Attached are some photographs showing our reforestation project which we started in 1999. We grow indigenous trees from seed and plant them out in areas around us, which have been deluded of forest. Sometimes we sell our seedlings and also give them away to schools to encourage the children to become interested in reforestation. For the latest information, please visit: http://www.trees4moz.org/
It is our hope to expand our project to include the local people living around us to grow trees instead of cutting them down to make charcoal. However this is going to be a difficult one, as we will have to pay them to do so. They supplement their meager incomes by making charcoal and therefore will need to get something to make growing trees worth their while.
For some time now, my husband and I have been trying to form an association here to educate and encourage not only young but all Mozambicans about protecting their rapidly vanishing forests and wildlife. However, this has turned into a real struggle and I thought you might be interested in hearing how difficult - and dangerous - it is to try and save and protect in this part of the world.
My husband and I are British and for the last sixteen years have lived and worked in an indigenous miombo forest about 40 kilometres from the town of Chimoio in Manica Province, Mozambique.
Between 1995 and 2005, we estimate that about 30 000 hectares of this hardwood forest was completely destroyed by the population who were allowed to enter into and chop it down to open machambas (fields) to grow maize and to turn the trees into charcoal for sale in the towns. (Most people in urban areas don't have electricity, so have to use charcoal to cook their food).
Only small areas, dotted around here and there, now remain of this once beautiful forest.
One of these small remnants is the 28 hectares of original forest around our house. This was all that we were able to save - not without a great struggle, I might add - and even this is still under threat.
This small forest which we call the Nhamacoa as it is on the banks of the Nhamacoa River, now teems with all sorts of animals; Samango and vervet monkeys, night apes, buck, genet and civet wildcats, rock leguaans, etc., as well as reptiles and birds that fled into our trees for refuge when their habitat was destroyed by the people. Sadly, their survival depends solely on our continued presence here.
To raise funds to continue to protect this little forest and its inhabitants, we asked our lawyer to form us into a non-profit association. He told us that it would take one month to do so and that it would cost us U.S.$ l,000 (500 U.S. Paid to him up front). Well, we paid him up front and TWO YEARS LATER, we are still waiting to be registered!!
We then decided to put our films of the forest and its animals and birds onto the Internet in the form of a video blog in the hope of raising interest. We were helped by Lee Shoniwa, a young Zimbabwean refugee, who edited our films and our cook Douglas, also a Zimbabwean refugee.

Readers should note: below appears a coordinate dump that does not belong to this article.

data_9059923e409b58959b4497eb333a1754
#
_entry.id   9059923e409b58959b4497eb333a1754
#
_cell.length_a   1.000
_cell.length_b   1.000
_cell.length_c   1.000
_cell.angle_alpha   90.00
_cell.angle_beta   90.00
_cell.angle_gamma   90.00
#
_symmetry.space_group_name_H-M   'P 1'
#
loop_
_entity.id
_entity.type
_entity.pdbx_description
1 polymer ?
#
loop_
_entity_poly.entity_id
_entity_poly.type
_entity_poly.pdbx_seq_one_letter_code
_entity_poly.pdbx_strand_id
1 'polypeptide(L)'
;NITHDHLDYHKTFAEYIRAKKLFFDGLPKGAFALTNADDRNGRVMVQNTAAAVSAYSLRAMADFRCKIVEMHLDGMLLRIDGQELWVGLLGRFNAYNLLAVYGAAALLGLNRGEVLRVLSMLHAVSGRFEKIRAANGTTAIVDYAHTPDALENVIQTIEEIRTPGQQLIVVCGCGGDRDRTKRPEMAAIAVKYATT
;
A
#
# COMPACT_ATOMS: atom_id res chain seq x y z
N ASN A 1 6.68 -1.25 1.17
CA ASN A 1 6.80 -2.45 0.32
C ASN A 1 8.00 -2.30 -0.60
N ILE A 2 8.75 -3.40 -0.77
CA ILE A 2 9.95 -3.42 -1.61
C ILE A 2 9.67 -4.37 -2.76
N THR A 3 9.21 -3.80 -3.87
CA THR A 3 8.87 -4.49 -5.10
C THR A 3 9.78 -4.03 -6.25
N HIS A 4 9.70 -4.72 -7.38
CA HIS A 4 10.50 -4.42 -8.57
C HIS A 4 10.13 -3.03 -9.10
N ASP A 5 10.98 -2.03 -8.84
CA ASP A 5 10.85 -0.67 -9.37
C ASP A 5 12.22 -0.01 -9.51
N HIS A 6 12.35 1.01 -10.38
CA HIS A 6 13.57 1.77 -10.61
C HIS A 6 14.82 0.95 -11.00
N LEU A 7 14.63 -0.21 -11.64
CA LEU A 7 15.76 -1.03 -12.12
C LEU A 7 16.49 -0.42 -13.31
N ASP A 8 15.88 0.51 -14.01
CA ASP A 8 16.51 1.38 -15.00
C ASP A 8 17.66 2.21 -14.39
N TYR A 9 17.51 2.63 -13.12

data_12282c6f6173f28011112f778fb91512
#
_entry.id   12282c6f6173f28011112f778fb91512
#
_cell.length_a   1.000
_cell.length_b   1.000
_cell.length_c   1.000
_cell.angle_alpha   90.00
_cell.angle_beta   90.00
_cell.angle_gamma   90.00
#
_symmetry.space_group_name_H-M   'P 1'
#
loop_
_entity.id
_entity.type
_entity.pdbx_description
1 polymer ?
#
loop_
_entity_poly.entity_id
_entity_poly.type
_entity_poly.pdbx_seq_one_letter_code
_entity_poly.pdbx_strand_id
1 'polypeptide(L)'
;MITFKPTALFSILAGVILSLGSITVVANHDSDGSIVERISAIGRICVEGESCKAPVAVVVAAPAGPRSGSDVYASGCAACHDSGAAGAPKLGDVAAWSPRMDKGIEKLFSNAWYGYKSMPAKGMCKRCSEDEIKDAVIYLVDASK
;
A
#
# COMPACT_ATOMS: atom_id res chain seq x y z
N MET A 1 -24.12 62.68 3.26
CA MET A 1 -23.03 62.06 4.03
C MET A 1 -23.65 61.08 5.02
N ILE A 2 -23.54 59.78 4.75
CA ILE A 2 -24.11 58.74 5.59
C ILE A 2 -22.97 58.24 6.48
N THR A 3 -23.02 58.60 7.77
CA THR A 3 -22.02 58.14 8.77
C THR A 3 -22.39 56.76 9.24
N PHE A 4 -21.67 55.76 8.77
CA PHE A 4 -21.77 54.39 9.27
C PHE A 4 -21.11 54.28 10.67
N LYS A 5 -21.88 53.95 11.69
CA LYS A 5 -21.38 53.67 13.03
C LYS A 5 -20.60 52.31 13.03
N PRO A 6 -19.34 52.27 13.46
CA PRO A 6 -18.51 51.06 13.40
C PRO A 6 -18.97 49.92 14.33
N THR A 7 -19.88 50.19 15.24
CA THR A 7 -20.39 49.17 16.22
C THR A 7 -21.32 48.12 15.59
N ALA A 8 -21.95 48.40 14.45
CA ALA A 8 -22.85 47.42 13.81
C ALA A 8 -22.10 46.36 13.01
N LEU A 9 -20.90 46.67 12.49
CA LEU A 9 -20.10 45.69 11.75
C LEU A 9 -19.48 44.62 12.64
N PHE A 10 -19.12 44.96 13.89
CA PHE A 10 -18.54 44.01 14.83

You might find our video no. 8 'The Death of a Forest' particularly interesting as well as our video no. 7, 'Help! We have an explosion of monkeys!'
Unfortunately,our blog came to an abrupt end on the night of 5th December, 2010 when we were all attacked in our house in the forest by 7 bandits armed with an AK-47, a pistol and machetes.
The attack was extremely violent and we were lucky not to have been killed.
The bandits were caught soon after by the clever detective work of one of our Mozambican friends and it turned out that members of the Chimoio police had been working with them, renting out arms, ammunition and police uniforms to them.
However, this was not to be the end of them..
Two weeks later, we received a warning from one of the locals that made our blood run cold. Six MORE bandits had come looking for us, with revenge in mind!
Abandoning our house in the forest, we fled into hiding with a friend.
Poor Douglas came off the worst. In January, 2010, he went back to Zimbabwe to visit his family for a week. As the bandits had taken his wallet and his I.D., he had to cross the border using the smugglers route and here he was set upon by Zimbabwean soldiers who beat him up so brutally that he ended up in Chimanimani hospital for two weeks. He never came back to work for us and we miss him tremendously.
From this, you can see how difficult conservation is here. However, we are still here and continue our work.
We have asked many, many times for help from various conservation organisations, including the United Nations Environment Programme but, disappointingly, have never even had so much as an acknowledgement of our requests from them.
As a result, we have had to continue to use our own dwindling resources.
If we all united and helped each other, perhaps more could be achieved to save our planet and the wonderful creatures living on it.
We really need all the help and all the publicity we can get.
· Date: April 30, 2012 · Views: 2840 · File size:26.8kb, 138.0kb · Dimensions: 512 x 384 ·